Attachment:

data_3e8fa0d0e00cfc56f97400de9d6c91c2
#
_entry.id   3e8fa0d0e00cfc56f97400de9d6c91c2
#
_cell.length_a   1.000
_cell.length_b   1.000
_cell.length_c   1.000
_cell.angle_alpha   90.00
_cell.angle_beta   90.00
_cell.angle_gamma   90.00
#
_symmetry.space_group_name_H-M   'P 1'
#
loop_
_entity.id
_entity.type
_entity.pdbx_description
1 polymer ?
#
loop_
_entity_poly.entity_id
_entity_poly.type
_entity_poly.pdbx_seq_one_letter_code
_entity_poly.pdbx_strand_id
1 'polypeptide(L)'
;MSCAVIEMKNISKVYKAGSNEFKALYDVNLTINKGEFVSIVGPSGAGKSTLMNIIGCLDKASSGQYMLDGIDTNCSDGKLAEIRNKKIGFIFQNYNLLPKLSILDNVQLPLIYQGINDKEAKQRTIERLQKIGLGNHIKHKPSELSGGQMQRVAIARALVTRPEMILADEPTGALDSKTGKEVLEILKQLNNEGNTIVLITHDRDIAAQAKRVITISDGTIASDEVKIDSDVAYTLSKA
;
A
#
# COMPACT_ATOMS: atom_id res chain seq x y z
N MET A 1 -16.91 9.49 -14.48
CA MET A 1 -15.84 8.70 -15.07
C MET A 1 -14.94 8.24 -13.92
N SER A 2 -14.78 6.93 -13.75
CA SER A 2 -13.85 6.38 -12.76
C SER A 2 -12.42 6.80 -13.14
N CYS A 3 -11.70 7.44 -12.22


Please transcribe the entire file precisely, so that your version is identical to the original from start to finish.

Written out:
data_3e8fa0d0e00cfc56f97400de9d6c91c2
#
_entry.id   3e8fa0d0e00cfc56f97400de9d6c91c2
#
_cell.length_a   1.000
_cell.length_b   1.000
_cell.length_c   1.000
_cell.angle_alpha   90.00
_cell.angle_beta   90.00
_cell.angle_gamma   90.00
#
_symmetry.space_group_name_H-M   'P 1'
#
loop_
_entity.id
_entity.type
_entity.pdbx_description
1 polymer ?
#
loop_
_entity_poly.entity_id
_entity_poly.type
_entity_poly.pdbx_seq_one_letter_code
_entity_poly.pdbx_strand_id
1 'polypeptide(L)'
;MSCAVIEMKNISKVYKAGSNEFKALYDVNLTINKGEFVSIVGPSGAGKSTLMNIIGCLDKASSGQYMLDGIDTNCSDGKLAEIRNKKIGFIFQNYNLLPKLSILDNVQLPLIYQGINDKEAKQRTIERLQKIGLGNHIKHKPSELSGGQMQRVAIARALVTRPEMILADEPTGALDSKTGKEVLEILKQLNNEGNTIVLITHDRDIAAQAKRVITISDGTIASDEVKIDSDVAYTLSKA
;
A
#
# COMPACT_ATOMS: atom_id res chain seq x y z
N MET A 1 -16.91 9.49 -14.48
CA MET A 1 -15.84 8.70 -15.07
C MET A 1 -14.94 8.24 -13.92
N SER A 2 -14.78 6.93 -13.75
CA SER A 2 -13.85 6.38 -12.76
C SER A 2 -12.42 6.80 -13.14
N CYS A 3 -11.70 7.44 -12.22